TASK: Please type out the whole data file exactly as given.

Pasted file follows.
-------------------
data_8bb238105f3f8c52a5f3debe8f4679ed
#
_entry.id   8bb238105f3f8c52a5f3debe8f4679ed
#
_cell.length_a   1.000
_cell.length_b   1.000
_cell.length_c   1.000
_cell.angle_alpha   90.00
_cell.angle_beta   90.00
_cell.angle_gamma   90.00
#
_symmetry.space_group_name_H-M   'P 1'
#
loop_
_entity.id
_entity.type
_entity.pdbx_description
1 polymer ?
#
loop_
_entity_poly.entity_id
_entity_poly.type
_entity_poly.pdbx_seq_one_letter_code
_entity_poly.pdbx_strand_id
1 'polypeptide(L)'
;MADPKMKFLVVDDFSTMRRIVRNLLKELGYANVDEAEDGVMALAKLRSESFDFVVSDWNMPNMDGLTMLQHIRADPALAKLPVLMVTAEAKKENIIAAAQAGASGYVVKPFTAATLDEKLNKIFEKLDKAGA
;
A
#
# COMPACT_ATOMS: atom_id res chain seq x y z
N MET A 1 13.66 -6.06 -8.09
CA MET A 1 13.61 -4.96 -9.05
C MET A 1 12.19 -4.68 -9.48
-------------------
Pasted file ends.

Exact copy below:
data_8bb238105f3f8c52a5f3debe8f4679ed
#
_entry.id   8bb238105f3f8c52a5f3debe8f4679ed
#
_cell.length_a   1.000
_cell.length_b   1.000
_cell.length_c   1.000
_cell.angle_alpha   90.00
_cell.angle_beta   90.00
_cell.angle_gamma   90.00
#
_symmetry.space_group_name_H-M   'P 1'
#
loop_
_entity.id
_entity.type
_entity.pdbx_description
1 polymer ?
#
loop_
_entity_poly.entity_id
_entity_poly.type
_entity_poly.pdbx_seq_one_letter_code
_entity_poly.pdbx_strand_id
1 'polypeptide(L)'
;MADPKMKFLVVDDFSTMRRIVRNLLKELGYANVDEAEDGVMALAKLRSESFDFVVSDWNMPNMDGLTMLQHIRADPALAKLPVLMVTAEAKKENIIAAAQAGASGYVVKPFTAATLDEKLNKIFEKLDKAGA
;
A
#
# COMPACT_ATOMS: atom_id res chain seq x y z
N MET A 1 13.66 -6.06 -8.09
CA MET A 1 13.61 -4.96 -9.05
C MET A 1 12.19 -4.68 -9.48